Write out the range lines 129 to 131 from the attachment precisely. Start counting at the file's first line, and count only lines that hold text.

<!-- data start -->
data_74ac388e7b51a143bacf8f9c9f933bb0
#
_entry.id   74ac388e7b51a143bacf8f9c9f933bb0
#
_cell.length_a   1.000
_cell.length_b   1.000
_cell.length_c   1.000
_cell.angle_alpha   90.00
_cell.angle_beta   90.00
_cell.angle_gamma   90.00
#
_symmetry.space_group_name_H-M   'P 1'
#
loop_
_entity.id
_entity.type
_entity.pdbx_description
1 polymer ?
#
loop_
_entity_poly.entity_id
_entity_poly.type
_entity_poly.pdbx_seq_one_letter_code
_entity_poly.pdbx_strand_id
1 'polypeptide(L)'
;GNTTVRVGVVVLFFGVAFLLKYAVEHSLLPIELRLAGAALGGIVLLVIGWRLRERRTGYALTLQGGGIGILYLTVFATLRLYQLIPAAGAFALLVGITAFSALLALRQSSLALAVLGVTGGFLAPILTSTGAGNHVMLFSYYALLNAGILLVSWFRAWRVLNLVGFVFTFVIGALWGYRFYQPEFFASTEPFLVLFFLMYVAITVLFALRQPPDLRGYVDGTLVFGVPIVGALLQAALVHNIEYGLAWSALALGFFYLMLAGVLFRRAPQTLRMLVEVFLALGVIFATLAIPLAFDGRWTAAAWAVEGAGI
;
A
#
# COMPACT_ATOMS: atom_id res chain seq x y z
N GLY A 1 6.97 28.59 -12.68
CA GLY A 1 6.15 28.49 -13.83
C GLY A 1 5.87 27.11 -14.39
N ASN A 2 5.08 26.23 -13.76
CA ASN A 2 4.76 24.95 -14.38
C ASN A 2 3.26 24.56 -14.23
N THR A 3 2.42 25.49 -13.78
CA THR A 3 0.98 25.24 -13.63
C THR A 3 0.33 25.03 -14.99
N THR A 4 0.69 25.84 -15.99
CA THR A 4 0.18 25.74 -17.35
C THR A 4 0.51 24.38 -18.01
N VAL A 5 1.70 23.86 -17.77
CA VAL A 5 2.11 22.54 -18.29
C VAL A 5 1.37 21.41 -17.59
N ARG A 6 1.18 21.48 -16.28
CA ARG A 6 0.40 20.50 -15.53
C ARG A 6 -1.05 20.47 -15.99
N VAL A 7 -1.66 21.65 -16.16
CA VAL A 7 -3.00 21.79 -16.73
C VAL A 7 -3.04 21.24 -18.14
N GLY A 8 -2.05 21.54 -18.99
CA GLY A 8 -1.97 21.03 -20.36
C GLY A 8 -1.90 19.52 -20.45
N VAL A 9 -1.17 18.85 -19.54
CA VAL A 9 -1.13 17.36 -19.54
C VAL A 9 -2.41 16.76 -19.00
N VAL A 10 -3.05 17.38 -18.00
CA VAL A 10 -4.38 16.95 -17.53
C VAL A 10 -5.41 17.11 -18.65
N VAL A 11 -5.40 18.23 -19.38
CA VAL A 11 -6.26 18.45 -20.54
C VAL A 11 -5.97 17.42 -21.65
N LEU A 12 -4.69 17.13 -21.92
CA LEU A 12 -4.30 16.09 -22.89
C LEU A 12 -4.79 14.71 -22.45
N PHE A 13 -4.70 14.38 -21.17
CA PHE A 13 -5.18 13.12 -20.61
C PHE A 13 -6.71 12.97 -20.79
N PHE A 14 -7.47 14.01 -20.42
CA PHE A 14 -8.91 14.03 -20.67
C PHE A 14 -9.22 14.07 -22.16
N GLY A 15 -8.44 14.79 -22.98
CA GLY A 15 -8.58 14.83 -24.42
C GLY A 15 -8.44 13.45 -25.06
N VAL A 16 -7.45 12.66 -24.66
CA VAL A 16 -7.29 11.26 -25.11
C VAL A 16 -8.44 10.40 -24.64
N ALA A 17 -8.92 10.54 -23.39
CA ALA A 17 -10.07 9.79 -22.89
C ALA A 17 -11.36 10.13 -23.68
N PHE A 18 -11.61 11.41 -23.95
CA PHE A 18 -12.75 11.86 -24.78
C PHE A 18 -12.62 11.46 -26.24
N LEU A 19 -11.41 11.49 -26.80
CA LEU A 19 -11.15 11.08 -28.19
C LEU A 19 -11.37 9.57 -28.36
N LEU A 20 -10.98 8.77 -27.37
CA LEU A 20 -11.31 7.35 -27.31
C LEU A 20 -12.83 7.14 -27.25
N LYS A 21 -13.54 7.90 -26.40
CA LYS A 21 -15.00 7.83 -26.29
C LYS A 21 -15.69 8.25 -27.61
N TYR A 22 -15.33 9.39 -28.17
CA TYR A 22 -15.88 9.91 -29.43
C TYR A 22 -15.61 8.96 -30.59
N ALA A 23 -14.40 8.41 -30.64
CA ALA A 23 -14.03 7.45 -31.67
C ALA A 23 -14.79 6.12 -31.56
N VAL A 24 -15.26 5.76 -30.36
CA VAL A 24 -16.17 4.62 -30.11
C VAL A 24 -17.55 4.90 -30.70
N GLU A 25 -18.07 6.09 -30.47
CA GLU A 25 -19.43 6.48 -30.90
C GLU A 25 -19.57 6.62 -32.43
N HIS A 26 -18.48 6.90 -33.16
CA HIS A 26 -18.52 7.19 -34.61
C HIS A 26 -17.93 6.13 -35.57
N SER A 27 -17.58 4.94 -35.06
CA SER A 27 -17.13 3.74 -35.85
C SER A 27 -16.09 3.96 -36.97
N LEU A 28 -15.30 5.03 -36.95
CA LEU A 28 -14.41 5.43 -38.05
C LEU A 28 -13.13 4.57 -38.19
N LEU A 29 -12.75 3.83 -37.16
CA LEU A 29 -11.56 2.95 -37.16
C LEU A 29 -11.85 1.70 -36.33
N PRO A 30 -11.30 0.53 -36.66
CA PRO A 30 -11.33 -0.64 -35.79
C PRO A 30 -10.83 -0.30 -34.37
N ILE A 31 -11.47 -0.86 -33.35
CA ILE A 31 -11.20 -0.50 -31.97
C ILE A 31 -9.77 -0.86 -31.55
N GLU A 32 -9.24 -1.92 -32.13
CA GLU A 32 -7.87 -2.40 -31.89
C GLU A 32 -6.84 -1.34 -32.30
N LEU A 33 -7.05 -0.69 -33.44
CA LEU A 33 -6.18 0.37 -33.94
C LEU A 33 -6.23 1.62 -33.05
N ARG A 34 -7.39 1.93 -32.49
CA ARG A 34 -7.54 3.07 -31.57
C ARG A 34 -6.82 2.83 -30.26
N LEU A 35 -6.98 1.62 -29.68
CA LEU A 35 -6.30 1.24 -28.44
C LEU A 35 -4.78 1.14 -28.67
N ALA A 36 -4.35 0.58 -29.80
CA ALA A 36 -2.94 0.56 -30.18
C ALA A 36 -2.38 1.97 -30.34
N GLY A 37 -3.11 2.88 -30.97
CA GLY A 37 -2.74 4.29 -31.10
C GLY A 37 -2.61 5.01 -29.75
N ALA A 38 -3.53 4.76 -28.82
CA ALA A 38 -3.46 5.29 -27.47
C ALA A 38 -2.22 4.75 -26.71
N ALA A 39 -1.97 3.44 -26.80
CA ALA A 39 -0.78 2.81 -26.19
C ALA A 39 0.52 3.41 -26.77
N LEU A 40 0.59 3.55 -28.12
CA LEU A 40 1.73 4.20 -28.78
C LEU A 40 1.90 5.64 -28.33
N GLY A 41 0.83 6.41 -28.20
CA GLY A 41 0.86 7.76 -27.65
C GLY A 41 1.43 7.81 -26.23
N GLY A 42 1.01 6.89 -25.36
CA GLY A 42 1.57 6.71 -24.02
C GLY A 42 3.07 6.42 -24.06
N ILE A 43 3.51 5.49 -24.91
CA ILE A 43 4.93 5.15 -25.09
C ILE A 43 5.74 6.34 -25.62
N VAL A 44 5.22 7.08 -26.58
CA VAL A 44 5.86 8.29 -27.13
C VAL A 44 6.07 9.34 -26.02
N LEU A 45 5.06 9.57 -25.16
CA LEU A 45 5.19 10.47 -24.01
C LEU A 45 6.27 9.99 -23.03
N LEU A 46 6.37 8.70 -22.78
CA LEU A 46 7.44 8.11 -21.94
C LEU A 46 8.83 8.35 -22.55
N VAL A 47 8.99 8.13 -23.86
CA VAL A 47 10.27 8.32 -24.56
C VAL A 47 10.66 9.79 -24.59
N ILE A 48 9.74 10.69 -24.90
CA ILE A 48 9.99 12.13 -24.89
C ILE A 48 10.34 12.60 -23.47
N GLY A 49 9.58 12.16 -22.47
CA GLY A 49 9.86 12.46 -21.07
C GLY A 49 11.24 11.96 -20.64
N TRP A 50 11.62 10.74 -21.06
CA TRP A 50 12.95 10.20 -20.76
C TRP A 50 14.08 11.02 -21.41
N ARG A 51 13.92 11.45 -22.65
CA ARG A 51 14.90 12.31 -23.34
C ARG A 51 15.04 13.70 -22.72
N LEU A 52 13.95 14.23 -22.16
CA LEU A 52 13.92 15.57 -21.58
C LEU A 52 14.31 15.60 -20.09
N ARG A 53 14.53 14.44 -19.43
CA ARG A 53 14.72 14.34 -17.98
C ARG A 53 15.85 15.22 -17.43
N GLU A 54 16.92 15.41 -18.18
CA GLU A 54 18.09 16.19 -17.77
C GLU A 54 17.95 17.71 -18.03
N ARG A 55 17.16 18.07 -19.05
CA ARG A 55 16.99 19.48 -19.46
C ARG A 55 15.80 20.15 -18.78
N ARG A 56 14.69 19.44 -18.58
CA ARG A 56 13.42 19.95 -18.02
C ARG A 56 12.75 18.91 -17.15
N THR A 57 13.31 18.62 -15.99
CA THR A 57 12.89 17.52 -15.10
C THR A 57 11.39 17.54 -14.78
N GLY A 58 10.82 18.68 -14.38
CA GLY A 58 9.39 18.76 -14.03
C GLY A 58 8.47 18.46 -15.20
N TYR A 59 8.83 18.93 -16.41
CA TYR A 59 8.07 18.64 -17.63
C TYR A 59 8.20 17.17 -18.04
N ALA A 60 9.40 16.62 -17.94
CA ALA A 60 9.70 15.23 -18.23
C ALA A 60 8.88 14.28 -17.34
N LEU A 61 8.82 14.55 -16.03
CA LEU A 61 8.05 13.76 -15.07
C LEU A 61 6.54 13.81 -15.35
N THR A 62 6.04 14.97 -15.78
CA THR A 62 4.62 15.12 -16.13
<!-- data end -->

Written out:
C LEU A 33 -6.23 1.62 -33.05
N ARG A 34 -7.39 1.93 -32.49
CA ARG A 34 -7.54 3.07 -31.57